Not often did I pass through a region twice. But between wandering and also traveling the world, the unusual had to happen someday. In a land I had not visited in a long while, I stopped by a mail chain. A wall of lost letters posted for the receiver to perhaps one day find. I sometimes pulled the oldest, most abandoned looking letters for a little light reading. The ones with spattered rain stains and browning edges. The ones no one wanted.
But on this spring afternoon, the oldest letter I plucked happened to be addressed to me. I frowned as I opened it out in the sunlight, the breeze tugging at the letter’s crumbling edges. It read:
We’ve never met, but my grandfather talks about you a lot. He loves the stories you told him and he says he’s ready to tell you his now. Please come to…”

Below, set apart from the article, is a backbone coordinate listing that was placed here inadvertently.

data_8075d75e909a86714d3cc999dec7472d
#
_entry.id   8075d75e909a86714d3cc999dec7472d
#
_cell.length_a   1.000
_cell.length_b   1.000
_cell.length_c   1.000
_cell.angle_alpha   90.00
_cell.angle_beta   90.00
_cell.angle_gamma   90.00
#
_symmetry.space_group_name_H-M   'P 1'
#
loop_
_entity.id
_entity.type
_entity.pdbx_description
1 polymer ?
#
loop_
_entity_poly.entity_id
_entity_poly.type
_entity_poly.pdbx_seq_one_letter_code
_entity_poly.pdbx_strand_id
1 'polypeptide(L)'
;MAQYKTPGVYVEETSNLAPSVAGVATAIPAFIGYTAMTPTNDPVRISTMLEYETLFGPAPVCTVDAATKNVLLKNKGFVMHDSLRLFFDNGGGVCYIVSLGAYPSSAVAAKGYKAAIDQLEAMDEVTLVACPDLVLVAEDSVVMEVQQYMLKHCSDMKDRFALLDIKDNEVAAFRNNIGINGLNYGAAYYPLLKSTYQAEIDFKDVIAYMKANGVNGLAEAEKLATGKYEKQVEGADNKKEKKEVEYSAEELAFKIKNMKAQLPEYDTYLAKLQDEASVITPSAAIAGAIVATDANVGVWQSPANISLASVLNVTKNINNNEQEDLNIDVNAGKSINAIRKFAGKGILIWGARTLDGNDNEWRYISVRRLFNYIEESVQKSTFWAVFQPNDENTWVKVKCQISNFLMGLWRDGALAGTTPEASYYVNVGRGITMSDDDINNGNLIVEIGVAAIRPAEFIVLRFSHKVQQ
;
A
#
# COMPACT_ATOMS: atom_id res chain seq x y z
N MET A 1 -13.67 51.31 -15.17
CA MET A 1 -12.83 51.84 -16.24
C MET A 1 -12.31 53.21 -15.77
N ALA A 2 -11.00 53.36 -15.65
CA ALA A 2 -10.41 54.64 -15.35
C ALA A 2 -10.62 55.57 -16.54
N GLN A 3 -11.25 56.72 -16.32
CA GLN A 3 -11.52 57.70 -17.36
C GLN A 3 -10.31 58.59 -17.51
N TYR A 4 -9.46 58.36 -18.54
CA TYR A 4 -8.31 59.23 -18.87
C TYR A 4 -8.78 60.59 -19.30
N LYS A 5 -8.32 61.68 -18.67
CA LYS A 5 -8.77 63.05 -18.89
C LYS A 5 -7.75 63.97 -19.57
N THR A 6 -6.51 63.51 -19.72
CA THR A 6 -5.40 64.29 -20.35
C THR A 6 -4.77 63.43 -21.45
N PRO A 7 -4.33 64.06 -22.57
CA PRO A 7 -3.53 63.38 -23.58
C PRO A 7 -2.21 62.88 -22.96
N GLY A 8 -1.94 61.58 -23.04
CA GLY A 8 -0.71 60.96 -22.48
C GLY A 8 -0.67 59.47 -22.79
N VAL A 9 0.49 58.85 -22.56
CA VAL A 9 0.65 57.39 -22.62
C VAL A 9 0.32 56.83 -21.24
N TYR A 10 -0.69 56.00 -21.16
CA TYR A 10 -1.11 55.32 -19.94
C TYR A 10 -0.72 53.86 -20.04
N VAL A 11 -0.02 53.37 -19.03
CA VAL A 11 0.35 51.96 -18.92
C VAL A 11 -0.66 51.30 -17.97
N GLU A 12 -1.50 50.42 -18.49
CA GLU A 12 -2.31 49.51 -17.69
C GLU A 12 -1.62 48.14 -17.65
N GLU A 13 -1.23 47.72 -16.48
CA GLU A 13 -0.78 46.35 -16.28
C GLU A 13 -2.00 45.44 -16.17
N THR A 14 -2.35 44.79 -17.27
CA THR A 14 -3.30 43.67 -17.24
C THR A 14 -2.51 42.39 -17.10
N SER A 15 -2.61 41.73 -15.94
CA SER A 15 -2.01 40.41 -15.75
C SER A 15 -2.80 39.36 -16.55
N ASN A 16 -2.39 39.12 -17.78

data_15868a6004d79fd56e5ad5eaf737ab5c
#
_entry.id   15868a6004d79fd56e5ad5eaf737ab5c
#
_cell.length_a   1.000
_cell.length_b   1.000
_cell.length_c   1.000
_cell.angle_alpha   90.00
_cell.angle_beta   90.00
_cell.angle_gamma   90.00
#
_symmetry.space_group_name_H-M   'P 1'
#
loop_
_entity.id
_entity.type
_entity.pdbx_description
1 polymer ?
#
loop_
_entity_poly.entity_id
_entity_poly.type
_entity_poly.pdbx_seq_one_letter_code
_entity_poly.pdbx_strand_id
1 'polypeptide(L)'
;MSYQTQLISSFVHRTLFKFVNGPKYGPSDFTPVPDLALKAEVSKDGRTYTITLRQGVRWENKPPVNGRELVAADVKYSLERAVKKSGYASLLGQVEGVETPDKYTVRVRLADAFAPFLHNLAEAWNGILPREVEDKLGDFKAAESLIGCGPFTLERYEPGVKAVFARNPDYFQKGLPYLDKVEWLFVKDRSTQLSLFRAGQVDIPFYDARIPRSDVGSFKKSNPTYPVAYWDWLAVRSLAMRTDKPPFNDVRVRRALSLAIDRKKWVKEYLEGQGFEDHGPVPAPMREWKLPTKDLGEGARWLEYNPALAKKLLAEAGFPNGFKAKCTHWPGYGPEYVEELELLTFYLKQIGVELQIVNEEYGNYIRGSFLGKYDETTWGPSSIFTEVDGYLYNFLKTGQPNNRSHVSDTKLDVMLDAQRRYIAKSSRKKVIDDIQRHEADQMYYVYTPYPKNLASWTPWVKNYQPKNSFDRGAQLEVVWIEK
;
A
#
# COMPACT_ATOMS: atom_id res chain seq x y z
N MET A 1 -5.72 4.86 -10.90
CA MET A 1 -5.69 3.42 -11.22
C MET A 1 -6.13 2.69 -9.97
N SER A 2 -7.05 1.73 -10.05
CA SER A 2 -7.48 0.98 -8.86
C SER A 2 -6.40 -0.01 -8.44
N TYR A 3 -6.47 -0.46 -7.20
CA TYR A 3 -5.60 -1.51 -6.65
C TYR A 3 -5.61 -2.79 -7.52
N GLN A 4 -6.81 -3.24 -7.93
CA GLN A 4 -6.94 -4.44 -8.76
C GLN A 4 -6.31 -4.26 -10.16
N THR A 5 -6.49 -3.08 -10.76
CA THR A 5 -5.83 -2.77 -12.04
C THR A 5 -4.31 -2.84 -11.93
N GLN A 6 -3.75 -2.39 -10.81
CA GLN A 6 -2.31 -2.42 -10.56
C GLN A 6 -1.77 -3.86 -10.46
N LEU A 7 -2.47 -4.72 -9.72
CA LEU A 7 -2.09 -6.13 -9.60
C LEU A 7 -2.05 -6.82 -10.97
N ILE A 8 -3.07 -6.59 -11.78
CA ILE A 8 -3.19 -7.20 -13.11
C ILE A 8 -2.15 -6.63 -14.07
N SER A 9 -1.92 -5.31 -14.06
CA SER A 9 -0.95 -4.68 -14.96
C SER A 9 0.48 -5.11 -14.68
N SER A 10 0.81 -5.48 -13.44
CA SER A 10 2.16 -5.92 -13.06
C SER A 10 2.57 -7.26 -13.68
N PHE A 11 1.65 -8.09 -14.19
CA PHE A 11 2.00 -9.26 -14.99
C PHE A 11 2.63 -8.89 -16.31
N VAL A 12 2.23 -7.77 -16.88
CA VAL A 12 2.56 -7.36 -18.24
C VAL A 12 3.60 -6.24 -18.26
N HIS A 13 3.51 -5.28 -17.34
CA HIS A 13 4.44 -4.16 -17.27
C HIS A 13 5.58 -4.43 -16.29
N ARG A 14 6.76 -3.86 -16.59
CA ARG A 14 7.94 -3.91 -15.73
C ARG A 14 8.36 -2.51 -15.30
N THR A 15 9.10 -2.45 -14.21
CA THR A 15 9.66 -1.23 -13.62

I skipped the last because another letter had been tucked behind the first, from the same writer. This dated a month after the first.
“Grandfather passed away, Wanderer. He said it’s alright that you didn’t show up, but he has the last laugh because you never did get those stories from him you wanted…”
Both of the letters were dated two years ago. A plague had wracked this country back then and I would never have made it, even if the letters had found me.
Blinking back a little mist in my eyes, I crushed the fragile letters between my palms. Upon the opening of my hand, the particles whisked away on the wind, disappearing into the bright sky.
Knowing just where to go, I turned my feet down a nearby dirt path. I was sorry I hadn’t made it in time, but I would go say one last goodbye.
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